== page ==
|Stress management interventions for HIV+ adults: a meta-analysis of randomized controlled trials, 1989 to 2006
|Scott-Sheldon L A, Kalichman S C, Carey M P, Fielder R L
This review concluded that stress-management interventions for HIV-positive participants significantly improved mental health and quality of life, but did not alter immunological or hormonal processes. This conclusion clearly reflected the results of the review, but it was difficult to be sure of the reliability of the conclusions due to the lack of a validity assessment of the primary studies.
To assess the impact of stress-management interventions on psychological, immunological, hormonal and other behavioural health outcomes in HIV-positive adults.
PubMed, PsycINFO, AIDSearch, Dissertation Abstracts, ERIC, CRISP and The Cochrane Library databases were searched up to February 2007. Search terms were reported. References of identified studies and reviews were checked. Authors and professional listserve mailing lists were contacted. Both published and unpublished studies were eligible for inclusion.
Randomised controlled trials (RCTs) that assessed a psychological, behavioural or stress-management intervention in adults who were HIV-seropositive and reported at least one psychological or psychosocial outcomes were eligible for inclusion. Studies were required to report sufficient data for the calculation of a between-groups estimate of effect size and to specify the stress-management intervention adopted. Studies in mixed populations were included if results were reported separately for HIV-positive individuals. Outcomes assessed were coping and social support, anxiety, depression, distress, quality of life, CD4 counts and viral load, cortisol, DHEA-S, the cortisol DHEA-S ratio, testosterone and other behavioural outcomes including fatigue.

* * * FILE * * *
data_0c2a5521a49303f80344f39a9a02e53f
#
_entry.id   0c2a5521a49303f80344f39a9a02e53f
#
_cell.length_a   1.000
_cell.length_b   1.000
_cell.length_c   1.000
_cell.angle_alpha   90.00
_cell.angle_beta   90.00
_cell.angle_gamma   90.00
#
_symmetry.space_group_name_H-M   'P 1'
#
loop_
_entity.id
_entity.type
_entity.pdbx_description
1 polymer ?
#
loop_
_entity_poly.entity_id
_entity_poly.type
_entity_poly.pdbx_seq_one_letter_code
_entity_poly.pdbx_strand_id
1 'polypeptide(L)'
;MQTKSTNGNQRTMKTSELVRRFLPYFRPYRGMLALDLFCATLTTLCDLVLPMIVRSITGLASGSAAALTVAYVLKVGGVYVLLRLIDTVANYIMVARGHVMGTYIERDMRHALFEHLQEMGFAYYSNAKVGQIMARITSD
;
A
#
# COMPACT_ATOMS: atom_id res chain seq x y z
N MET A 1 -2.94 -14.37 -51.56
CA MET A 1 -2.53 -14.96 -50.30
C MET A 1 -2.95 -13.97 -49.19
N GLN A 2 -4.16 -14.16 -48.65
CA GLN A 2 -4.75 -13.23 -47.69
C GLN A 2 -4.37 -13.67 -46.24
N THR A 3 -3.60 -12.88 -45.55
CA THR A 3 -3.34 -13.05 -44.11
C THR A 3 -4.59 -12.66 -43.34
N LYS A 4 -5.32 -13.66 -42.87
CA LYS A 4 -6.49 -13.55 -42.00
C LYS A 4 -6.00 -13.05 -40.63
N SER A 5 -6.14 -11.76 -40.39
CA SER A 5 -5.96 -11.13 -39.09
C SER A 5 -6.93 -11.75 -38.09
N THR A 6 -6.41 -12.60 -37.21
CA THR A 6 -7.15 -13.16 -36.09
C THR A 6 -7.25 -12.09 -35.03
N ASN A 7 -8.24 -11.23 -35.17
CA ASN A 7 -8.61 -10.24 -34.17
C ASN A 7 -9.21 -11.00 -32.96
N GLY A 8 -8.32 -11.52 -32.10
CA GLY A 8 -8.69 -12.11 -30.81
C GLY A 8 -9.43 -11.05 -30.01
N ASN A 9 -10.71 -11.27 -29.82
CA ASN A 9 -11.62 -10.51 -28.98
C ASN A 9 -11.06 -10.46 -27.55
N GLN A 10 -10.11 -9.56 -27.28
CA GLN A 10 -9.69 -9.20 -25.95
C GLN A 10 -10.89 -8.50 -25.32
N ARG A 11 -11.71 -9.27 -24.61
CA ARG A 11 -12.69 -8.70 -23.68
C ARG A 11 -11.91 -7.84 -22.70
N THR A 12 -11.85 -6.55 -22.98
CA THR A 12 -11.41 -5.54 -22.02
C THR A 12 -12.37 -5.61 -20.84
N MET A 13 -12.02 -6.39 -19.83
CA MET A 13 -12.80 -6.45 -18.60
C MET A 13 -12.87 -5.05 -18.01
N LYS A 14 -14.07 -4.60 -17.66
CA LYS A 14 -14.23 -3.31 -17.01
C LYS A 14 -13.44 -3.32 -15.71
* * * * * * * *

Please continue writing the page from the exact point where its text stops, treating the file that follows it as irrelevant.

Most of the selected studies were conducted in the United States. Participants in the studies were recruited through clinical contacts or a combination of clinical and community contacts. Participants had known their HIV status for an average of five years. Most were male (82 per cent) and Caucasian (56 per cent). Most were men who have sex with men (MSM) (67 per cent). The mean age was 37 years. Participants in the great majority of studies were using anti-retroviral medication. Levels of distress in enrolled participants varied. Group and individual interventions were used and a range of methods and approaches used. Most studies used a control condition of no intervention or waiting list. Outcome measures at the first post-intervention assessment were assessed (mean 1.16 weeks, range 0 to 26 weeks).
Study authors were contacted if additional information was required to determine eligibility. No further details of the selection process were given.
Assessment of study quality
The authors did not state that they assessed validity.
Data were extracted on outcomes reported. Effect sizes were calculated for each outcome. Where multiple measures of the same outcome were reported, the effect sizes were averaged. Where outcomes were reported separately for subgroups, effect sizes were calculated separately for each subgroup. Where multiple control conditions were employed, the condition with the least patient contact was used for the calculation of effect sizes. Two reviewers independently performed the data extraction; disagreements were resolved through discussion.
Methods of synthesis